Michael Cohen, President Trump’s former personal attorney and close associate, arrived in Washington, D.C., Monday morning, accompanied by one of his own criminal defense lawyers.
The purpose of Cohen’s travel is unclear, and Cohen declined to answer any questions from ABC News about why he was there.
Cohen has previously participated in multiple interview sessions totaling more than 40 hours with investigators from the office of the special counsel Robert Mueller in Washington, D.C., and federal prosecutors in New York City, sources have told ABC News.
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Sources familiar with the matter also say that the special counsel’s questioning of Cohen has focused on Trump’s alleged ties with Russia and the investigation into the Trump campaign’s alleged collusion with Russia during the 2016 presidential election.
Saul Loeb/AFP/Getty ImagesPresident Donald Trump arrives to board Air Force One at Joint Base Andrews in Maryland, Nov. 9, 2018.
Cohen’s participation in the interviews has been voluntary and without the promise of leniency from prosecutors, people close to the matter told ABC News. He is reportedly also voluntarily meeting with lawyers from the New York State Attorney General's office and the District Attorney's office in Manhattan.
Those discussions, sources say, have been focused on the president's business and his family's charitable foundation.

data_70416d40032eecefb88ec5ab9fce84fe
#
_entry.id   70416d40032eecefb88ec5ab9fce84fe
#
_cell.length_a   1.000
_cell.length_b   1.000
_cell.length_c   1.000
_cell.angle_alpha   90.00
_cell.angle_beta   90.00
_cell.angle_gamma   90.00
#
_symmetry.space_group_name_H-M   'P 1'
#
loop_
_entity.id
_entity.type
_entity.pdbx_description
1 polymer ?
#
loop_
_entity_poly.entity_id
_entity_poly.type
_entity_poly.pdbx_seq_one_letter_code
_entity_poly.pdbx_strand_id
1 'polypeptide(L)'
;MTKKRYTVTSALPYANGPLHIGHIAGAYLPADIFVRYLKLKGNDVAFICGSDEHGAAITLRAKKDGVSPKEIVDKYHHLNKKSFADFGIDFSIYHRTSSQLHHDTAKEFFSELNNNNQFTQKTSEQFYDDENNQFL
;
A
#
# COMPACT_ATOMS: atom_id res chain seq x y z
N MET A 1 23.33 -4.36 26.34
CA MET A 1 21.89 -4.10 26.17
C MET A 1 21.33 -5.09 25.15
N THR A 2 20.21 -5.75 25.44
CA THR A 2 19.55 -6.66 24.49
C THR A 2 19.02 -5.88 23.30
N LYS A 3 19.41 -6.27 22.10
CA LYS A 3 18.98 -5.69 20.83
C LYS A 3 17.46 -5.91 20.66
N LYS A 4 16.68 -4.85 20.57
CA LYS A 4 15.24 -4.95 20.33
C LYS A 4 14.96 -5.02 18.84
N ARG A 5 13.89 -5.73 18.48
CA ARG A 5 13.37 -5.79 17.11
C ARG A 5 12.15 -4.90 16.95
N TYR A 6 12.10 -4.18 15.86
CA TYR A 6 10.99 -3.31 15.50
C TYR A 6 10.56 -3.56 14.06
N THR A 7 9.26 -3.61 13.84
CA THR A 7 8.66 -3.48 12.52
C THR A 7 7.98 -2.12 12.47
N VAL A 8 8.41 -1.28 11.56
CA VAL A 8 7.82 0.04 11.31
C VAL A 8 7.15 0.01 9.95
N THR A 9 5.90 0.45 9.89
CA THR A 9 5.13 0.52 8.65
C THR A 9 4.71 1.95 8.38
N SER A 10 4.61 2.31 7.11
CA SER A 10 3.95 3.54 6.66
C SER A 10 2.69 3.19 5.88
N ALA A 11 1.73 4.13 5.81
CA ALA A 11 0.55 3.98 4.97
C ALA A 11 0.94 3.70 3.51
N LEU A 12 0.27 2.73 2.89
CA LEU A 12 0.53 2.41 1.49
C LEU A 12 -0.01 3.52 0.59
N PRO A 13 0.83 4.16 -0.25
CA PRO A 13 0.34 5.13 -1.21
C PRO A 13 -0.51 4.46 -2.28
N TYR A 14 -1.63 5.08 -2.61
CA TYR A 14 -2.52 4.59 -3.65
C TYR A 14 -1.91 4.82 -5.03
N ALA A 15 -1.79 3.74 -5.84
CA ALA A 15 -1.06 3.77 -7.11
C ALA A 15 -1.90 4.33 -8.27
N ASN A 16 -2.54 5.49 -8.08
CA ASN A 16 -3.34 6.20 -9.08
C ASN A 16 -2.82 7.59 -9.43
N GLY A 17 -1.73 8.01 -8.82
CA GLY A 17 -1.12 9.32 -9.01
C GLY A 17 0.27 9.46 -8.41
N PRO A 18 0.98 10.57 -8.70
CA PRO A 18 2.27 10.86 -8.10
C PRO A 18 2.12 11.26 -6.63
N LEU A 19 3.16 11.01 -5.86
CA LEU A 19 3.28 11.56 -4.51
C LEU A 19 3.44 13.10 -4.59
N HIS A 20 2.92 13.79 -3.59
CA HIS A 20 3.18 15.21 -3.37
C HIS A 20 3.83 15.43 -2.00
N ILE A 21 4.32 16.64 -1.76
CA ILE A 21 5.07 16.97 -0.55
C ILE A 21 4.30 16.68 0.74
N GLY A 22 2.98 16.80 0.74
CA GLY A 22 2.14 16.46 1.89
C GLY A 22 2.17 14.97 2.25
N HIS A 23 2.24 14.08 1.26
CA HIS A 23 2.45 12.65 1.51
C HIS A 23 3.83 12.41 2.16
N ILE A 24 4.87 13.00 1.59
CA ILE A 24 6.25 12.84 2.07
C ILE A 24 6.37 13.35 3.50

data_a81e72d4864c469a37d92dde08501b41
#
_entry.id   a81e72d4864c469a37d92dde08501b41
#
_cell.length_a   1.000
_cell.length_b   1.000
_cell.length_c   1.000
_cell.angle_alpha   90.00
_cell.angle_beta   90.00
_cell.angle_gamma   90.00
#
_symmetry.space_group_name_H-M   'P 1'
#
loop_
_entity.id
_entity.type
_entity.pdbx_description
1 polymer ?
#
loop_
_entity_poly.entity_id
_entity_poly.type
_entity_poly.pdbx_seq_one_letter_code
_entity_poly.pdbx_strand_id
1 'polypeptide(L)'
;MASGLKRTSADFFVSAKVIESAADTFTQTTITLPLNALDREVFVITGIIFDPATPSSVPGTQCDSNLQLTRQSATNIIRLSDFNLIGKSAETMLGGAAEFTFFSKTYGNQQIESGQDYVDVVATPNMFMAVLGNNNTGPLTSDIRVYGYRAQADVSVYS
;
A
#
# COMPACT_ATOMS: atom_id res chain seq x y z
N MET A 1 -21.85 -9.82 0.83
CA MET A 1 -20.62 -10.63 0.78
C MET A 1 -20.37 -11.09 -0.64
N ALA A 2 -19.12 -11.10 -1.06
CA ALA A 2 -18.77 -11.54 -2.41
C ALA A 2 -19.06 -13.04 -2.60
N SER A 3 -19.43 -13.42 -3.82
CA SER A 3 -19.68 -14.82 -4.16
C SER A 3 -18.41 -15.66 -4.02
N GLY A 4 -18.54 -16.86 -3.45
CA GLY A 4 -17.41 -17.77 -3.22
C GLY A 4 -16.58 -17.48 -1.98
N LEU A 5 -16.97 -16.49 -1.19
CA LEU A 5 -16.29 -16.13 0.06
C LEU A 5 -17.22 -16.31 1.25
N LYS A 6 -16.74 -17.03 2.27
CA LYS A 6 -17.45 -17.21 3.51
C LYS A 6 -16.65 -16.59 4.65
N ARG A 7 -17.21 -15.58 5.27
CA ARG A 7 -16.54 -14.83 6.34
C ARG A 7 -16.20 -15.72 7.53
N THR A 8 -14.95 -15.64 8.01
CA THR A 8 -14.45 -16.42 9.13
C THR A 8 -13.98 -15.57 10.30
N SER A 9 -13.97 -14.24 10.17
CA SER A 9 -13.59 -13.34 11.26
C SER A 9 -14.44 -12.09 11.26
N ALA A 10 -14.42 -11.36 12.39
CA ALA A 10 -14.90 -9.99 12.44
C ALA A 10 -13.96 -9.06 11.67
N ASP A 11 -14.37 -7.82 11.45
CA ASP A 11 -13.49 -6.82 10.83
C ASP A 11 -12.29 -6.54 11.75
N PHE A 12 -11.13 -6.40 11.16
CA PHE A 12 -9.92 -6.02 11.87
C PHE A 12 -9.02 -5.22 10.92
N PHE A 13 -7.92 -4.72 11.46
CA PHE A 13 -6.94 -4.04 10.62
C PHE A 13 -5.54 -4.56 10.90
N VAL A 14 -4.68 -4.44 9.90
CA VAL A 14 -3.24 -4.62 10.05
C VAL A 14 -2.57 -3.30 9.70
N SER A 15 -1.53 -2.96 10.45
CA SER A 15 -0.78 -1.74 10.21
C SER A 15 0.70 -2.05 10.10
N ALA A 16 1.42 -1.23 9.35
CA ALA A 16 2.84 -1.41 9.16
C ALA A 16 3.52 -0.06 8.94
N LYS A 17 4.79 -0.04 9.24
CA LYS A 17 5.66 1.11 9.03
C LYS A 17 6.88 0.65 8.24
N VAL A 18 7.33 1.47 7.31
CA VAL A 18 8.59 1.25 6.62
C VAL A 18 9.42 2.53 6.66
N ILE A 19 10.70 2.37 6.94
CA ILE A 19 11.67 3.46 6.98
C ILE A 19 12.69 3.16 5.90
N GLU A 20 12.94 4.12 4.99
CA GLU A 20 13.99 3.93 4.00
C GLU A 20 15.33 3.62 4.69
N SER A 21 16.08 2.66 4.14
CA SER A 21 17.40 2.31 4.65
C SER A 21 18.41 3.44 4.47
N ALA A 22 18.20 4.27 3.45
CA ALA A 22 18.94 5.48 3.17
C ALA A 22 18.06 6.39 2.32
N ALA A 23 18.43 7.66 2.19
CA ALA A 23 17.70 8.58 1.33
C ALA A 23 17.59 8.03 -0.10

In August, Cohen pleaded guilty to eight felony counts, including tax evasion, making false statements to a bank, and campaign finance violations.
The two campaign finance violations are connected to Cohen's role in alleged hush money payments during the presidential campaign to two women who allegedly had affairs with Trump years ago.
Trump has denied the allegation and maintained that he did not know about the settlement agreement until after it was signed.
Trump only publicly acknowledged awareness of the payments after his lawyer, Rudy Giuliani, said in April on Fox News that Trump paid Cohen back for the costs associated with the Stormy Daniels deal. Giuliani contended that the payments were for purely personal reasons and that no campaign finance laws were broken.
At a plea hearing in August, Cohen told a federal judge that the payments to the women were made "in coordination with and at the direction of a candidate for federal office," referring to Trump.
"I participated in this conduct," Cohen said, "for the principal purpose of influencing the election."
Trump has long denied having affairs with the women.
Cohen is scheduled to be sentenced in federal court in New York on Dec. 12.